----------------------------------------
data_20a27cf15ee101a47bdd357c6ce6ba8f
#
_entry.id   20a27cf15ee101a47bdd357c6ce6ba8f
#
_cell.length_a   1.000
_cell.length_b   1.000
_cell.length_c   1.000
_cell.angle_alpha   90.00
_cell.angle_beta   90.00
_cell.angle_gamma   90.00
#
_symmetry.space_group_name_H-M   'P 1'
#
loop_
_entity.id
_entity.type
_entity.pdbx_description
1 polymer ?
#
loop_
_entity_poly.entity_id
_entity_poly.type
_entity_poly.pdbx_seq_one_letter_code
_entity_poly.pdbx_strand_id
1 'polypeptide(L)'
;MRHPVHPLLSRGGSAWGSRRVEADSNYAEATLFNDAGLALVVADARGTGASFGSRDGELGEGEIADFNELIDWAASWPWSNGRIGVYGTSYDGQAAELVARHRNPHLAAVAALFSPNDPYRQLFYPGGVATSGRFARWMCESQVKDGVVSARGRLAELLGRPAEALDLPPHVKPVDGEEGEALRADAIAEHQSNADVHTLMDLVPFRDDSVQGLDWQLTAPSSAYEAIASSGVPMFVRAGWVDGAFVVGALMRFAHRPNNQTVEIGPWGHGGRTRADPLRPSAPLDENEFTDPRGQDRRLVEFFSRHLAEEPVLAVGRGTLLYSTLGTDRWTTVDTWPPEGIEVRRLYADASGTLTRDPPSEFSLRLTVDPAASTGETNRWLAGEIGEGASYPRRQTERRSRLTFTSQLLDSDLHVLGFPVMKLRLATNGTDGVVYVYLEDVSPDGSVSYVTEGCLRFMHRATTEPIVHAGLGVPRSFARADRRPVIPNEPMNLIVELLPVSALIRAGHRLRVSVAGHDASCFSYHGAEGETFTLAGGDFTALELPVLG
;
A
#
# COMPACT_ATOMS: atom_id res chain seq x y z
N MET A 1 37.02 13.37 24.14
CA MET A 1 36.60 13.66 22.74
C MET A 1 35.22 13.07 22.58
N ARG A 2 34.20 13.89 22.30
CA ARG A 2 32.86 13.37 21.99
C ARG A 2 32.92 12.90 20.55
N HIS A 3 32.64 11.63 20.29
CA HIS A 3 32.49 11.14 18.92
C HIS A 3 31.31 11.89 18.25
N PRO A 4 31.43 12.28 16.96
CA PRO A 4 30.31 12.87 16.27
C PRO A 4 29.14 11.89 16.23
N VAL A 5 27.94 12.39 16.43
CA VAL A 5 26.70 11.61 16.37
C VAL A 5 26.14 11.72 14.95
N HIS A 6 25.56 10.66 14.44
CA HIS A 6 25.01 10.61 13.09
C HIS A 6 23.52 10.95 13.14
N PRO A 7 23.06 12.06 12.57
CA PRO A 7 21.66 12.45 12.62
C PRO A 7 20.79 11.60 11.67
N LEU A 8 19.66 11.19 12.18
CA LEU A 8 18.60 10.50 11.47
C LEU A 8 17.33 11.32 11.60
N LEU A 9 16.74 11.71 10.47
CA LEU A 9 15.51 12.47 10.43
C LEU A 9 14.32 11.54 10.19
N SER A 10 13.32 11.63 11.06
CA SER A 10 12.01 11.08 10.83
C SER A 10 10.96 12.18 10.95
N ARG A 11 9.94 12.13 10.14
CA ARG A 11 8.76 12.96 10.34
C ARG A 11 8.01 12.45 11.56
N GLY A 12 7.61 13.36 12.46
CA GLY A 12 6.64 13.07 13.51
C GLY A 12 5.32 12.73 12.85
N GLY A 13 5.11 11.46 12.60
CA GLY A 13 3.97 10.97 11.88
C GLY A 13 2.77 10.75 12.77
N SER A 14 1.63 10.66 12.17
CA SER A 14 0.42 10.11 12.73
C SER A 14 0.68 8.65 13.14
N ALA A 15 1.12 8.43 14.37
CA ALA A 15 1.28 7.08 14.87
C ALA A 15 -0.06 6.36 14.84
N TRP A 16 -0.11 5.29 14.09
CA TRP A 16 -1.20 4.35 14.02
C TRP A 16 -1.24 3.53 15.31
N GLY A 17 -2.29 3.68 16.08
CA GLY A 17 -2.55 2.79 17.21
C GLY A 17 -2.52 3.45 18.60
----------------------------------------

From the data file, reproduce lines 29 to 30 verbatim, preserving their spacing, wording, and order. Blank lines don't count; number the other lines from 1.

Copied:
#
# COMPACT_ATOMS: atom_id res chain seq x y z